Fertility…Boom or Bust?

Does enhanced fertility really drive farm profit or is it a poison chalice?

For such a long time now fertility improvement has been high on the agenda of most UK and undoubtedly most global dairy herds.  Reality says that in general, fertility is still a major challenge with UK average pregnancy rate still at a miserable 14%. That means heifer numbers will be low and you really won’t feel like sexed semen is an option either due to poor fertility performance. Milk output is compromised and your return will be lower.

So is there no down side to improved fertility?

Over the last few years we have worked really hard alongside our progressive farmers to give advice and diets that help to promote increased fertility. This has enabled our farmers to use sexed semen in herd and not just on heifers on many units over the last 8-10 years. The reward has been high numbers of replacements and higher output of sold milk per 365 day period. This specifically drives farm profit.

However, this is increasingly causing us a dilemma, especially on a year like this when forage stocks are tight. That dilemma is excessively high numbers of replacement heifers.

Before you laugh and skip over this article, read on as there is a very valid point to this. We have a number of units where heifer numbers more than exceed milking cow numbers in fact sometimes by as much as 30%. Most of these units are secure financially and so just except the cost, but in an environment where margins are tight, is it good policy to consume cash flow with surplus stock?

Of course some of this hinges around fears over TB losses and that is a very real problem that undoubtedly means people carry extra stock “just in case” and there will also be some looking to expand. There is however, a difference between a safety blanket and excessive numbers. An average 200 cow herd, calving heifers at 24 month average and looking to cull at 30% (which is a reasonably average cull rate) and holding 5% surplus to cover extraordinary occurrences requires 140 heifers on the ground give or take a few calves being born and you could except 150-160 youngstock kicking around at any one time. If however you actually have 260-280 heifers is that a bad thing?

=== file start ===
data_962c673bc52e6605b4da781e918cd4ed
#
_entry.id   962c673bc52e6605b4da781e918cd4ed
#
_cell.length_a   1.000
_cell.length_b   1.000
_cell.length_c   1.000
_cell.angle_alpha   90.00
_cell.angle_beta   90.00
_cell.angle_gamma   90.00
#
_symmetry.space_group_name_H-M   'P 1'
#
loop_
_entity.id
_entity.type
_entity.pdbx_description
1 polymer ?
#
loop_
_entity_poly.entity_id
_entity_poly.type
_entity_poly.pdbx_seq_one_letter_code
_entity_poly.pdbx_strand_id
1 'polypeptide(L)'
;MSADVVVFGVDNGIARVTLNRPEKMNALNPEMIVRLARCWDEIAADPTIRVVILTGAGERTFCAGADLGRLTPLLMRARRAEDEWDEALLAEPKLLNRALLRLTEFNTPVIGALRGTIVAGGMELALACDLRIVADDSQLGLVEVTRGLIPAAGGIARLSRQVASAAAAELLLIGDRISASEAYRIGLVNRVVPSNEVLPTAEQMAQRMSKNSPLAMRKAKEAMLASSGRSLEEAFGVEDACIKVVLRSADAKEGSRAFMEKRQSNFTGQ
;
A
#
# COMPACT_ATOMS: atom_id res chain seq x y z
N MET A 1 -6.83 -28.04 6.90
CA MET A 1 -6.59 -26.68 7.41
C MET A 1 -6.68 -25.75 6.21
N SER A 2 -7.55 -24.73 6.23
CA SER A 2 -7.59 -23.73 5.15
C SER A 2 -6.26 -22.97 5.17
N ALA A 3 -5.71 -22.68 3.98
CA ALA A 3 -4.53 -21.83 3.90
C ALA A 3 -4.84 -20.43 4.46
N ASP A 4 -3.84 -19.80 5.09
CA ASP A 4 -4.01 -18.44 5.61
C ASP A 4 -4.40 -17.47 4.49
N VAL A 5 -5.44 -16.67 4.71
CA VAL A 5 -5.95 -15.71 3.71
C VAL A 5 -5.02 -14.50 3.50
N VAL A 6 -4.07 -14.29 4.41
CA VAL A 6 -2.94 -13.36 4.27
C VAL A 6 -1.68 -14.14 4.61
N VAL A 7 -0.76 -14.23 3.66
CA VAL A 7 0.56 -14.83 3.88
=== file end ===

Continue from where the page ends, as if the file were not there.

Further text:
Not if you are looking to expand, but my point is that they are eating and requiring housing management, time, water, bedding, vet and med, electricity etc. and that may be stifling your business. Unfortunately, high numbers of heifers means a higher risk of poor stocking densities, so now numbers increase further due to competition affecting their ability to grow and enter the herd at 24 months. This can lead to variable heifer production and high heifer cull rate in first lactation.

The great thing about a problem like too many heifers is that it isn’t really a problem it’s a massive positive. If we use the information that we have to make the best decisions for our herd, profitability and lifestyle, then we have loads of choices.

Don’t be afraid to sell animals prior to calving. You may not make profit on them but if they are surplus to requirement, then everything else will do better as you have more feed and time and space to manage them properly. On top of that you have a cash injection to boost any improvements that you wish to do to your business.

If you decide to take them through to calving and cash in on them then, make sure you have the facilities, feed and finances to do this without affecting the ones that you really want to keep. Overall good fertility is still top of the pile when it comes to key ingredients required to achieve high profitability. It increases output and gives you the ability to grow your herd or cull on your terms. Evaluate though it’s affect on your business and challenge whether those stock numbers actually make you money.  If they don’t, then find a solution, reduce numbers and reap the rewards that the cash injection will deliver to your business……or put up another shed and gain the benefit that way!

Pete Davis

Pete Davis joined as our first ruminant nutritionist and the original member of the CMC technical team. He combines managing key accounts with a holistic role for the ruminant team. He works closely with chosen partners to continually improve our technical offering and develop new products and ideas for our team to utilise. Pete looks after a number of herds throughout the Southwest. His day-to-day diary can vary from advising customers on extensive grazing to intensive high yielding dairy systems.